Also work out the grain of your beard and start doing two passes, trying not to press hard: one pass with the grain, one pass across the grain. Lather before each pass. You can use this interactive diagram to map the grain of your beard.
Then the next month do Step 2: Shaving and aftershave.
Buy a DE razor, a blade sampler pack (and please read this post on how to use the sampler pack effectively), an alum block (post-shave skin treatment), and a liquid styptic in case you get cut or nicked. I like My Nik Is Sealed, but Clubman Pinaud Dab-On Styptic and Pacific Shaving’s Nick Stick are also good.
For a razor, I recommend theSodial on Amazon.com ($2.30 including shipping) or one of the Edwin Jagger DE8x line if you want a more traditional razor—the DE86bl (faux-ebony handle) runs about $30. All the EJ razors have the same head, so just choose a handle that you like. Both MaggardRazors.com and ItalianBarber.com sell DE razors for around $20 that also can be used. The Sodial, however, is surprisingly good, particularly if you substitute a better handle.
You already know prep, so now you learn to shave. The guard is the part of the baseplate that extends outward under the blade—the guard may be a straight bar or it may be an open-comb (with spaces between blunt teeth). Don’t give the guard any of your attention—just ignore it. If the novice focuses his attention on the guard, he will generally get too steep a blade angle, thus scraping his face, which produces razor burn. The guard is there if it’s needed, so you don’t have to think about it.
Put your attention instead on the edge of the cap, and then the angle will take care of itself. The cap of the razor is the curved top that holds the blade against the baseplate. If you put the top of the cap on your skin, the handle sticks out at right angles and the blade’s edge is above the skin. Lower the handle just until the blade touches the skin. Keep the edge of the cap (just behind the blade’s cutting edge) in contact with the skin, but NOT pressing the skin enough to indent it: just touching the skin. Try to use too little pressure: imagine you’re shaving a balloon. This combination—edge of cap touching the skin (for angle) and just barely touching the skin, not enough to indent it (for pressure)—will minimize cuts and eliminate razor burn. (If the cap is not in contact with the skin at all, so that the razor is riding on the guard, the angle is too steep and razor burn will result, along with nicks.)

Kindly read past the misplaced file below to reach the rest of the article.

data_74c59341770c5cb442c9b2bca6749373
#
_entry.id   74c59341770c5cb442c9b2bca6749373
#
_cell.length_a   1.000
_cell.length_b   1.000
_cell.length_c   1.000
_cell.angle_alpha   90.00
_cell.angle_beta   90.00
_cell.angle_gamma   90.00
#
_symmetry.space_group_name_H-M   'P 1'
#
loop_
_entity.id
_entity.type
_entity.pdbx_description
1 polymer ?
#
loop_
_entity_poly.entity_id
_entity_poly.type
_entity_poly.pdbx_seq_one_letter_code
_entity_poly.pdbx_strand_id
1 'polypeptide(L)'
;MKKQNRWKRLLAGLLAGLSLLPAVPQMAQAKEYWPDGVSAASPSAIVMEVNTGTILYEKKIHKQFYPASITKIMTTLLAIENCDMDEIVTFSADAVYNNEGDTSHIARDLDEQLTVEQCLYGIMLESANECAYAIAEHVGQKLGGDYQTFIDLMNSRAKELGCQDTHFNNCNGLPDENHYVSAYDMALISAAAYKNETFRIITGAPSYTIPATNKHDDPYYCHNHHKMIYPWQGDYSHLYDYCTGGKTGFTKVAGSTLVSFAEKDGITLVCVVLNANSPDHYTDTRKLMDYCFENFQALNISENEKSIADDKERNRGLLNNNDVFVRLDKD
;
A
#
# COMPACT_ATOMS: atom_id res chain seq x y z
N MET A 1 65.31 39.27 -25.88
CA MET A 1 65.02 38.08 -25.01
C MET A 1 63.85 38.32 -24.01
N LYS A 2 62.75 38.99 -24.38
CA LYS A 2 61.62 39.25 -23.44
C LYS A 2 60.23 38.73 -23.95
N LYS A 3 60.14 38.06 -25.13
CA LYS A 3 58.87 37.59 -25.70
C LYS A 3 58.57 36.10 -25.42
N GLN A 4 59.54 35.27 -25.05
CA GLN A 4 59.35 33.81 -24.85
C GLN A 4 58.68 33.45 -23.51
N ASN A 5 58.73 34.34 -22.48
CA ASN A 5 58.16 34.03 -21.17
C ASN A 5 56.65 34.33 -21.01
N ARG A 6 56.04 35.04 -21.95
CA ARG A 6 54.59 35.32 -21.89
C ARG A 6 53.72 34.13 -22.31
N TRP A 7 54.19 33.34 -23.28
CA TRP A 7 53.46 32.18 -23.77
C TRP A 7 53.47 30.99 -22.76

Keep the bathroom silent (no fan, no radio, no running water) and use the sound of the blade cutting the stubble to tune the angle.
Guys who have already established their shaving habits from using multiblade-cartridge razors will find that they automatically tend to hold the razor with the handle close to their face. With a DE razor, this puts the guard on the face and the blade at a steep angle, scraping the skin and causing razor burn.
With a DE razor the correct angle puts the handle far from the face (to keep the cap edge on the skin), which feels quite strange to someone accustomed to a cartridge razor, and often his muscle-memory will lower the handle (which puts the guard firmly on the face, increasing blade angle). The only way to avoid this is to pay careful attention while you’re shaving. (In much the same way, muscle memory of the pressure required by cartridge razors leads novices to use excess pressure with a DE razor.) Eventually, of course, new habits are established.
Note the four most common mistakes cartridge shavers make when switching to a DE razor.
A very special thanks to Michael Ham for taking time out for us! To learn more about Leisureguy Michael Ham you can find him on The Sharpologist or at his own blog Leisureguy and if you have not already done so, please do yourself a favor and check out Michael’s book Leisureguy’s Guide to Gourmet Shaving – Sixth Edition: Shaving Made Enjoyable (here is what people are saying about it).
Interview by Douglas Smythe